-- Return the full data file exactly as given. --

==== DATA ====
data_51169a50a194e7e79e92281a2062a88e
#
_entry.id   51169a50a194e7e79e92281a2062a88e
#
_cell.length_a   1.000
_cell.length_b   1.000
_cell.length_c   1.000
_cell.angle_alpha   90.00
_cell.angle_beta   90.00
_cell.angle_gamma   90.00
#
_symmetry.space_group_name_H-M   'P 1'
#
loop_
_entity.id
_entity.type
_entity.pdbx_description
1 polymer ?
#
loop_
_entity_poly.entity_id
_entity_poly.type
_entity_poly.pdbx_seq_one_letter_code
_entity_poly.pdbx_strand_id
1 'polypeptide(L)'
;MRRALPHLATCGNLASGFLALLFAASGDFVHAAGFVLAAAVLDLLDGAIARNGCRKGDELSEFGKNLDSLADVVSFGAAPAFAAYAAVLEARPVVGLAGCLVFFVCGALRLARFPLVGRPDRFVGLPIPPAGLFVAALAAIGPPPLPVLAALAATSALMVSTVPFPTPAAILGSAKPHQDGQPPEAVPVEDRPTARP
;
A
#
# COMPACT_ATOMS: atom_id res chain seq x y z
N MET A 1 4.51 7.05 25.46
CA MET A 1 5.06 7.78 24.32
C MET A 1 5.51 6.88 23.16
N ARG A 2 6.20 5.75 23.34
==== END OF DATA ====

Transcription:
data_51169a50a194e7e79e92281a2062a88e
#
_entry.id   51169a50a194e7e79e92281a2062a88e
#
_cell.length_a   1.000
_cell.length_b   1.000
_cell.length_c   1.000
_cell.angle_alpha   90.00
_cell.angle_beta   90.00
_cell.angle_gamma   90.00
#
_symmetry.space_group_name_H-M   'P 1'
#
loop_
_entity.id
_entity.type
_entity.pdbx_description
1 polymer ?
#
loop_
_entity_poly.entity_id
_entity_poly.type
_entity_poly.pdbx_seq_one_letter_code
_entity_poly.pdbx_strand_id
1 'polypeptide(L)'
;MRRALPHLATCGNLASGFLALLFAASGDFVHAAGFVLAAAVLDLLDGAIARNGCRKGDELSEFGKNLDSLADVVSFGAAPAFAAYAAVLEARPVVGLAGCLVFFVCGALRLARFPLVGRPDRFVGLPIPPAGLFVAALAAIGPPPLPVLAALAATSALMVSTVPFPTPAAILGSAKPHQDGQPPEAVPVEDRPTARP
;
A
#
# COMPACT_ATOMS: atom_id res chain seq x y z
N MET A 1 4.51 7.05 25.46
CA MET A 1 5.06 7.78 24.32
C MET A 1 5.51 6.88 23.16
N ARG A 2 6.20 5.75 23.34